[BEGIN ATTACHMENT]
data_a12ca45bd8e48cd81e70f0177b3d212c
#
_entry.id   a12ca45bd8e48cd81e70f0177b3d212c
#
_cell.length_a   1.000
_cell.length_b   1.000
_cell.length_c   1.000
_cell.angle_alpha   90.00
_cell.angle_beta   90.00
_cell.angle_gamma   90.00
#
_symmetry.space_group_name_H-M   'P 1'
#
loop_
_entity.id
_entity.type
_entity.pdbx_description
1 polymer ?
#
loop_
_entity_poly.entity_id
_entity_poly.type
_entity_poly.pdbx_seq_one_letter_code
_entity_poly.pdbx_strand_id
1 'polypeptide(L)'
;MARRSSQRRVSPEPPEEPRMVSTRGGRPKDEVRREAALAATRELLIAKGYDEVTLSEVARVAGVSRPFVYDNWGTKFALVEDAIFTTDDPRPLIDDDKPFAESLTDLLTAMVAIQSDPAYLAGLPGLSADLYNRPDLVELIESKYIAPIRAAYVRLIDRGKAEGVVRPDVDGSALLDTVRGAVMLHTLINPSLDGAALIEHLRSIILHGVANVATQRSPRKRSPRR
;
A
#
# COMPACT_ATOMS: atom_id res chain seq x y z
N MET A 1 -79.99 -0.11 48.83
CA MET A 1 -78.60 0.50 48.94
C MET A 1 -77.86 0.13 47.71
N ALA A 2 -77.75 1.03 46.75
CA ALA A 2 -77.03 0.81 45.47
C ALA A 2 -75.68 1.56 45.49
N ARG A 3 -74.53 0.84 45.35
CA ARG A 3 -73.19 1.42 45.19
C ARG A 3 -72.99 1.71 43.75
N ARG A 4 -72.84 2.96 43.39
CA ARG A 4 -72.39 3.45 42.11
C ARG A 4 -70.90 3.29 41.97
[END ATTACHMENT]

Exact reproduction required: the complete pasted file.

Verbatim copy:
data_a12ca45bd8e48cd81e70f0177b3d212c
#
_entry.id   a12ca45bd8e48cd81e70f0177b3d212c
#
_cell.length_a   1.000
_cell.length_b   1.000
_cell.length_c   1.000
_cell.angle_alpha   90.00
_cell.angle_beta   90.00
_cell.angle_gamma   90.00
#
_symmetry.space_group_name_H-M   'P 1'
#
loop_
_entity.id
_entity.type
_entity.pdbx_description
1 polymer ?
#
loop_
_entity_poly.entity_id
_entity_poly.type
_entity_poly.pdbx_seq_one_letter_code
_entity_poly.pdbx_strand_id
1 'polypeptide(L)'
;MARRSSQRRVSPEPPEEPRMVSTRGGRPKDEVRREAALAATRELLIAKGYDEVTLSEVARVAGVSRPFVYDNWGTKFALVEDAIFTTDDPRPLIDDDKPFAESLTDLLTAMVAIQSDPAYLAGLPGLSADLYNRPDLVELIESKYIAPIRAAYVRLIDRGKAEGVVRPDVDGSALLDTVRGAVMLHTLINPSLDGAALIEHLRSIILHGVANVATQRSPRKRSPRR
;
A
#
# COMPACT_ATOMS: atom_id res chain seq x y z
N MET A 1 -79.99 -0.11 48.83
CA MET A 1 -78.60 0.50 48.94
C MET A 1 -77.86 0.13 47.71
N ALA A 2 -77.75 1.03 46.75
CA ALA A 2 -77.03 0.81 45.47
C ALA A 2 -75.68 1.56 45.49
N ARG A 3 -74.53 0.84 45.35
CA ARG A 3 -73.19 1.42 45.19
C ARG A 3 -72.99 1.71 43.75
N ARG A 4 -72.84 2.96 43.39
CA ARG A 4 -72.39 3.45 42.11
C ARG A 4 -70.90 3.29 41.97